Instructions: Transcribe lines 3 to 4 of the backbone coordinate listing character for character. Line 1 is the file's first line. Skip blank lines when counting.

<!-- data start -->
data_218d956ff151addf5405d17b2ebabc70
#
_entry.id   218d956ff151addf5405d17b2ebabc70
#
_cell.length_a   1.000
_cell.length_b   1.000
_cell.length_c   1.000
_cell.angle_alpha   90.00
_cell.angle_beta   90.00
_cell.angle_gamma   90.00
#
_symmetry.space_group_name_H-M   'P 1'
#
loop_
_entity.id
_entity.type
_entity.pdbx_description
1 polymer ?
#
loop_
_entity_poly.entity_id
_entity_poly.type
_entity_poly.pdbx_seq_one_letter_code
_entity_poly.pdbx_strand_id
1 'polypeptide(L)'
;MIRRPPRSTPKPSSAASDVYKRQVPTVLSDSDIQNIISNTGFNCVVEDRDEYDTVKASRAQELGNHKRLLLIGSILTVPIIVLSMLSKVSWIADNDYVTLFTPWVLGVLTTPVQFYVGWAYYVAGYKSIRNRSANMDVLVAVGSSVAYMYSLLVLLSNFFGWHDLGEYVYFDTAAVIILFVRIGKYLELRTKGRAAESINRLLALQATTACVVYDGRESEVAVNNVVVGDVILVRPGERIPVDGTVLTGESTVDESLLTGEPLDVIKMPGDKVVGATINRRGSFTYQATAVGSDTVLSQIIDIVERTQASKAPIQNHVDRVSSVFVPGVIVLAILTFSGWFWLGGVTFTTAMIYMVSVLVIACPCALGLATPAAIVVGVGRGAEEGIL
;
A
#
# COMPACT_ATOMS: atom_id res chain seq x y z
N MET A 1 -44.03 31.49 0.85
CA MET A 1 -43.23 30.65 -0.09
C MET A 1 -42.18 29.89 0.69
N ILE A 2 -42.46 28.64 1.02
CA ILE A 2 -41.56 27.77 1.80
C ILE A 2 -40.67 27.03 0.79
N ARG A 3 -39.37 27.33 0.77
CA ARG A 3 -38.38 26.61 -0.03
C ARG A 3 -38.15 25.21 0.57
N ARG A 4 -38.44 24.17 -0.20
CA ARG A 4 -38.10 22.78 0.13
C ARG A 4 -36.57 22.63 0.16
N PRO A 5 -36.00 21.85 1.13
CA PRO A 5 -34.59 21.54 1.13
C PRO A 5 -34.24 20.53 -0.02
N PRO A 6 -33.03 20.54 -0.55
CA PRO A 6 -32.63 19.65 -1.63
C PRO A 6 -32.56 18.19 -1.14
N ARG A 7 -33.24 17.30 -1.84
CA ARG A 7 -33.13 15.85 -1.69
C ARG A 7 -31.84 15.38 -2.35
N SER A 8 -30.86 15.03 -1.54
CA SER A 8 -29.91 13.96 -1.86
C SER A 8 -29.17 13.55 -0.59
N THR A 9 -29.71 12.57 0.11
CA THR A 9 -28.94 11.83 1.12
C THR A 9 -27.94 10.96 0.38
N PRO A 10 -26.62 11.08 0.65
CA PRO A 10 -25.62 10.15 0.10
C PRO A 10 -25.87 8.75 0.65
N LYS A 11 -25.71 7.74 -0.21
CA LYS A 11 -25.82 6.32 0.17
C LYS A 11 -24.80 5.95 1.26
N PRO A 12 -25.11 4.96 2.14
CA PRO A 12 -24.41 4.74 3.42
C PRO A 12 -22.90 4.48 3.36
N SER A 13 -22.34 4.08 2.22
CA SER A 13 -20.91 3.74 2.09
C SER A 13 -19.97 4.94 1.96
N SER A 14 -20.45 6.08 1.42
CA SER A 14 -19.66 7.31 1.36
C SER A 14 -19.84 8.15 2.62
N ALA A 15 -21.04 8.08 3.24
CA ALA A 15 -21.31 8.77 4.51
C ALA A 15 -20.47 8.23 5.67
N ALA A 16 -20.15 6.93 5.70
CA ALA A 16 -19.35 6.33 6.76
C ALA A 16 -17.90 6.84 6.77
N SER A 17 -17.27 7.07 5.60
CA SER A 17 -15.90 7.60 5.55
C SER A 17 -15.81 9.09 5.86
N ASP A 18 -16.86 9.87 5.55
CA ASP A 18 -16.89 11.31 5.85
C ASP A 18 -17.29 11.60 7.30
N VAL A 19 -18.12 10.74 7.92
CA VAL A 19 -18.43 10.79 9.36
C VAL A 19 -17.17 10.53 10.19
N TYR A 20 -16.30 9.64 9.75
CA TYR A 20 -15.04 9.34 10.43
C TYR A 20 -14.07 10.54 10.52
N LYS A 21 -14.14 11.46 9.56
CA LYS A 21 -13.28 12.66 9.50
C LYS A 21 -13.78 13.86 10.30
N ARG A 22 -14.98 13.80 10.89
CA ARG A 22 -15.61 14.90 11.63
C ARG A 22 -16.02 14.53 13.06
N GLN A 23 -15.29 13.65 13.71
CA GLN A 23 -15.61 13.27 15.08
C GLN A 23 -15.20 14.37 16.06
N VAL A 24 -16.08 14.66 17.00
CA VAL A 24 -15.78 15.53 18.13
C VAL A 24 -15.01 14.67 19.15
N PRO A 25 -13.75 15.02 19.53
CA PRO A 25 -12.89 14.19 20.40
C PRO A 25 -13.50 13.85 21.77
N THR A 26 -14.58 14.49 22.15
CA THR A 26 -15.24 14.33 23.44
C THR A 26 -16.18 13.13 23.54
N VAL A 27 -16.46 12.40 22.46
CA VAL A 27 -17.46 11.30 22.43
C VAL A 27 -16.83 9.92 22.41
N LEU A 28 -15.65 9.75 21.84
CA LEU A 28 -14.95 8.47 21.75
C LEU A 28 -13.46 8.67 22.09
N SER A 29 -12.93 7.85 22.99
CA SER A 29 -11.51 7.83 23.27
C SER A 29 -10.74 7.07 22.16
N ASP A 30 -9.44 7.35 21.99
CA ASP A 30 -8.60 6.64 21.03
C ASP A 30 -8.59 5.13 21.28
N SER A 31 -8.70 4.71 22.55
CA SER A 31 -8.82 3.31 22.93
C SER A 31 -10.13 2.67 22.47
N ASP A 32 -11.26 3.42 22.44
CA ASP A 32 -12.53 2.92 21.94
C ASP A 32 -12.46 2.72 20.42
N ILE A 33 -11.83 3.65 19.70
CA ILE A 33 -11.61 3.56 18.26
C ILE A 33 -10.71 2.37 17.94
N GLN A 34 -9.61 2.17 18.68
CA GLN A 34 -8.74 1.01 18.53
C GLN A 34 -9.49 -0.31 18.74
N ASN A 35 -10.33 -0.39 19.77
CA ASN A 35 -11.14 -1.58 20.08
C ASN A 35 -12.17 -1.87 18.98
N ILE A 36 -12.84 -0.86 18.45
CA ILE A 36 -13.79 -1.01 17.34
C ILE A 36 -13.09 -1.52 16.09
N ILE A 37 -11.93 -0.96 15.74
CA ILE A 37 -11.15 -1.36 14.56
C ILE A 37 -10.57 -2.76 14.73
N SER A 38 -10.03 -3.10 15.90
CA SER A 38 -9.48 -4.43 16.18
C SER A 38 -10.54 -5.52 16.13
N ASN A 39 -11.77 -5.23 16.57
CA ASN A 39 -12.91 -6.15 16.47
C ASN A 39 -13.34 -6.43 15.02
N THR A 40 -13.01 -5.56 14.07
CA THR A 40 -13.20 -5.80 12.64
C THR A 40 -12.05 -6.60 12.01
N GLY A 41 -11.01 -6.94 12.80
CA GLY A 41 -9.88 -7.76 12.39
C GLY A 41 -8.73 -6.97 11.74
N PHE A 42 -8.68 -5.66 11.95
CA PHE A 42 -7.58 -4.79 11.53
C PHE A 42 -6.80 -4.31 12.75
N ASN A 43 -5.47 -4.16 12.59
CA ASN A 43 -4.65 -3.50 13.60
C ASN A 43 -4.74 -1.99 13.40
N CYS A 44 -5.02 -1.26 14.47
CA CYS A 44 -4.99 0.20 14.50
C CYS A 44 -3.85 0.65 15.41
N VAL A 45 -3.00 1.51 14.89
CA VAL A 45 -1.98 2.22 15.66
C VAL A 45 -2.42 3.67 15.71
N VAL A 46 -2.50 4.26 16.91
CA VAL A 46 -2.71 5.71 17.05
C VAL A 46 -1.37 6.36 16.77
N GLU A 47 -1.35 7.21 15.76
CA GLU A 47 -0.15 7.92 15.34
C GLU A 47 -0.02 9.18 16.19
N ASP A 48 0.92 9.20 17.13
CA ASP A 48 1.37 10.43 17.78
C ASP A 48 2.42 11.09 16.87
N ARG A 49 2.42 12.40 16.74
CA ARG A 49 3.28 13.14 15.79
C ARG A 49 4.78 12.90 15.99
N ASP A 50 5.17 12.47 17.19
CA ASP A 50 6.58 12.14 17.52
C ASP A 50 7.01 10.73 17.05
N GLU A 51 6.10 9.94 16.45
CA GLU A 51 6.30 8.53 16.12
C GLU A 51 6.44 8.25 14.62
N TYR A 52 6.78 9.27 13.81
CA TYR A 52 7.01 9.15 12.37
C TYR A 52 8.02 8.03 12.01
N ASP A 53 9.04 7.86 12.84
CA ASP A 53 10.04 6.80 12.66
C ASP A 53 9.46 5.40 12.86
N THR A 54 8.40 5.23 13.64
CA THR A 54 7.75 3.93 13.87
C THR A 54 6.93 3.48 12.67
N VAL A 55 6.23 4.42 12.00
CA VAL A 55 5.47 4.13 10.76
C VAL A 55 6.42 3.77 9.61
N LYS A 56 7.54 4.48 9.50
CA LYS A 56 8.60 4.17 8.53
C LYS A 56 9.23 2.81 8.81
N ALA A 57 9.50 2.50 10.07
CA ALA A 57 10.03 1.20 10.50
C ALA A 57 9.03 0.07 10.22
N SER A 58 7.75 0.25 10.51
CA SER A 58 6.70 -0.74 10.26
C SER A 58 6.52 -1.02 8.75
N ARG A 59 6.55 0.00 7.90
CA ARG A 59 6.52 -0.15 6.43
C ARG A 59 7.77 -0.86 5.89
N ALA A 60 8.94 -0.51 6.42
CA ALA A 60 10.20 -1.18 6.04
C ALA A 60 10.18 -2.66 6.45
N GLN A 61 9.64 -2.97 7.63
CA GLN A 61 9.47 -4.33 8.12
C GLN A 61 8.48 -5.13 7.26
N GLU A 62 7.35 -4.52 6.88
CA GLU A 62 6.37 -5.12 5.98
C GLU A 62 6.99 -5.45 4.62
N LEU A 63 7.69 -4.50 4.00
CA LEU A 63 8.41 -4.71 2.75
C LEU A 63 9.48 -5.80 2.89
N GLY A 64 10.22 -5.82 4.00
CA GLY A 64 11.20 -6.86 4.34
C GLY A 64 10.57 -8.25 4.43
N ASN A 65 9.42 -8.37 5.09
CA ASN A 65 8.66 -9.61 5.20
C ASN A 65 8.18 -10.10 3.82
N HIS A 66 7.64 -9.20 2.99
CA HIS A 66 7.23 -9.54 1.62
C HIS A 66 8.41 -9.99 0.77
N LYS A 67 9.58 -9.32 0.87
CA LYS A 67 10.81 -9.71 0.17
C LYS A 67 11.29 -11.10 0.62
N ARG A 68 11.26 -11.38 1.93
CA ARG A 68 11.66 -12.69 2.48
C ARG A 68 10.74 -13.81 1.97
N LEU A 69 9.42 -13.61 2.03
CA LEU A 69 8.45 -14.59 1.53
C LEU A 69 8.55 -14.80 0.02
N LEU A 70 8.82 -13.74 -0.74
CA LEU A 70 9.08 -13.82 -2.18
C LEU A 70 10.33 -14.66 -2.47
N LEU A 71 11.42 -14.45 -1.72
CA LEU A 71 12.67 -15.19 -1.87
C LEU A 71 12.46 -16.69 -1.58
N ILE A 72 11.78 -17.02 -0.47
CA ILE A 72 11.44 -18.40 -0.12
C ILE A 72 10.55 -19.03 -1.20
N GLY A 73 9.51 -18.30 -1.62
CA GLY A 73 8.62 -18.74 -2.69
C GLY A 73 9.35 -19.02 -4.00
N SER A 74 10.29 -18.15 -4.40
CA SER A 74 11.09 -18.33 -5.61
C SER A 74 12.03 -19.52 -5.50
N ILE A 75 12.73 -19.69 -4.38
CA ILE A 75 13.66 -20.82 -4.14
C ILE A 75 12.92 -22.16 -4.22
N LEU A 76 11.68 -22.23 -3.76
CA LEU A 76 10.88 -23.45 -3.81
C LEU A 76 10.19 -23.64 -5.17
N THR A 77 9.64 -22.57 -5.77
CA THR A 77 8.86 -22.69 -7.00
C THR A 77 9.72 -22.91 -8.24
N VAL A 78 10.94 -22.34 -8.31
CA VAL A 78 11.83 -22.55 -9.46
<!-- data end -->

_entry.id   218d956ff151addf5405d17b2ebabc70
#